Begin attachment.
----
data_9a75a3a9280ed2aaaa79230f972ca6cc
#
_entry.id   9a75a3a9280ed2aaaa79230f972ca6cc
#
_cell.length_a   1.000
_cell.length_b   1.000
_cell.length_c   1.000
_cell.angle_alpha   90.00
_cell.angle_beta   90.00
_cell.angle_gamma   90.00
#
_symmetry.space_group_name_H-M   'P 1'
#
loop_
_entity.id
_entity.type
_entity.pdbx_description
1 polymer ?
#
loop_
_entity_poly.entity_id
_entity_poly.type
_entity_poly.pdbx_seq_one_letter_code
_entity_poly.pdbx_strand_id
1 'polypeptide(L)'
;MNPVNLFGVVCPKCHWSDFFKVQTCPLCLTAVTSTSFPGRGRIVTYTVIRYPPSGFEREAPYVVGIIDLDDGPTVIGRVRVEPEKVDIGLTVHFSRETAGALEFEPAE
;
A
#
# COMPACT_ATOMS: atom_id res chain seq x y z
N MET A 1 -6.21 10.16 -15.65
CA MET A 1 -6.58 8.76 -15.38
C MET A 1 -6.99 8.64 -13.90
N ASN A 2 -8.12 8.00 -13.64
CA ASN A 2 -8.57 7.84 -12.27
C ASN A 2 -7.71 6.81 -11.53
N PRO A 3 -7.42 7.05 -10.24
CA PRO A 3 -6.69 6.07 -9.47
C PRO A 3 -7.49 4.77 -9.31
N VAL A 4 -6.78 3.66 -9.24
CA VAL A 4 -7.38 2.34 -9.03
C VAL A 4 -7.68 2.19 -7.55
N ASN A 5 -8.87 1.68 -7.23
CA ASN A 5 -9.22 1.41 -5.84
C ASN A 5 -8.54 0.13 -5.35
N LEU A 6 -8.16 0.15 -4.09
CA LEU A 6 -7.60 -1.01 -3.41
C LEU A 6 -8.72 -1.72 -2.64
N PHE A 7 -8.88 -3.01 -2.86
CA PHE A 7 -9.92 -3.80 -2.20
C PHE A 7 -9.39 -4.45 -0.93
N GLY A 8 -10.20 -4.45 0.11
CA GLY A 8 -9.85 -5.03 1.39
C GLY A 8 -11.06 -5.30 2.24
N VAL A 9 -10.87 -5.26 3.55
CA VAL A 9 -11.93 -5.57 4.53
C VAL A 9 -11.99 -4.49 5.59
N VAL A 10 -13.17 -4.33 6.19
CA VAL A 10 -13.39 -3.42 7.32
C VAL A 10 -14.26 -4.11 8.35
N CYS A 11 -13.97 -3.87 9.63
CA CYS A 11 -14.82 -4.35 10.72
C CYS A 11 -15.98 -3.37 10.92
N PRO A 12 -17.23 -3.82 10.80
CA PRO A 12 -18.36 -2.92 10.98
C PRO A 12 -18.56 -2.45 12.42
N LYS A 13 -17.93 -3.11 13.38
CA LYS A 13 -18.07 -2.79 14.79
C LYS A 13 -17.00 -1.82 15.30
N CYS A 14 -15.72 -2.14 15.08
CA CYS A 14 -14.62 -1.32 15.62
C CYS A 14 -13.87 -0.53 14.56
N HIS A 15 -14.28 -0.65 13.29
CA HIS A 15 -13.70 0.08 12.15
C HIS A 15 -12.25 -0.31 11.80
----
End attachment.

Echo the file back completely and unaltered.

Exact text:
data_9a75a3a9280ed2aaaa79230f972ca6cc
#
_entry.id   9a75a3a9280ed2aaaa79230f972ca6cc
#
_cell.length_a   1.000
_cell.length_b   1.000
_cell.length_c   1.000
_cell.angle_alpha   90.00
_cell.angle_beta   90.00
_cell.angle_gamma   90.00
#
_symmetry.space_group_name_H-M   'P 1'
#
loop_
_entity.id
_entity.type
_entity.pdbx_description
1 polymer ?
#
loop_
_entity_poly.entity_id
_entity_poly.type
_entity_poly.pdbx_seq_one_letter_code
_entity_poly.pdbx_strand_id
1 'polypeptide(L)'
;MNPVNLFGVVCPKCHWSDFFKVQTCPLCLTAVTSTSFPGRGRIVTYTVIRYPPSGFEREAPYVVGIIDLDDGPTVIGRVRVEPEKVDIGLTVHFSRETAGALEFEPAE
;
A
#
# COMPACT_ATOMS: atom_id res chain seq x y z
N MET A 1 -6.21 10.16 -15.65
CA MET A 1 -6.58 8.76 -15.38
C MET A 1 -6.99 8.64 -13.90
N ASN A 2 -8.12 8.00 -13.64
CA ASN A 2 -8.57 7.84 -12.27
C ASN A 2 -7.71 6.81 -11.53
N PRO A 3 -7.42 7.05 -10.24
CA PRO A 3 -6.69 6.07 -9.47
C PRO A 3 -7.49 4.77 -9.31
N VAL A 4 -6.78 3.66 -9.24
CA VAL A 4 -7.38 2.34 -9.03
C VAL A 4 -7.68 2.19 -7.55
N ASN A 5 -8.87 1.68 -7.23
CA ASN A 5 -9.22 1.41 -5.84
C ASN A 5 -8.54 0.13 -5.35
N LEU A 6 -8.16 0.15 -4.09
CA LEU A 6 -7.60 -1.01 -3.41
C LEU A 6 -8.72 -1.72 -2.64
N PHE A 7 -8.88 -3.01 -2.86
CA PHE A 7 -9.92 -3.80 -2.20
C PHE A 7 -9.39 -4.45 -0.93
N GLY A 8 -10.20 -4.45 0.11
CA GLY A 8 -9.85 -5.03 1.39
C GLY A 8 -11.06 -5.30 2.24
N VAL A 9 -10.87 -5.26 3.55
CA VAL A 9 -11.93 -5.57 4.53
C VAL A 9 -11.99 -4.49 5.59
N VAL A 10 -13.17 -4.33 6.19
CA VAL A 10 -13.39 -3.42 7.32
C VAL A 10 -14.26 -4.11 8.35
N CYS A 11 -13.97 -3.87 9.63
CA CYS A 11 -14.82 -4.35 10.72
C CYS A 11 -15.98 -3.37 10.92
N PRO A 12 -17.23 -3.82 10.80
CA PRO A 12 -18.36 -2.92 10.98
C PRO A 12 -18.56 -2.45 12.42
N LYS A 13 -17.93 -3.11 13.38
CA LYS A 13 -18.07 -2.79 14.79
C LYS A 13 -17.00 -1.82 15.30
N CYS A 14 -15.72 -2.14 15.08
CA CYS A 14 -14.62 -1.32 15.62
C CYS A 14 -13.87 -0.53 14.56
N HIS A 15 -14.28 -0.65 13.29
CA HIS A 15 -13.70 0.08 12.15
C HIS A 15 -12.25 -0.31 11.80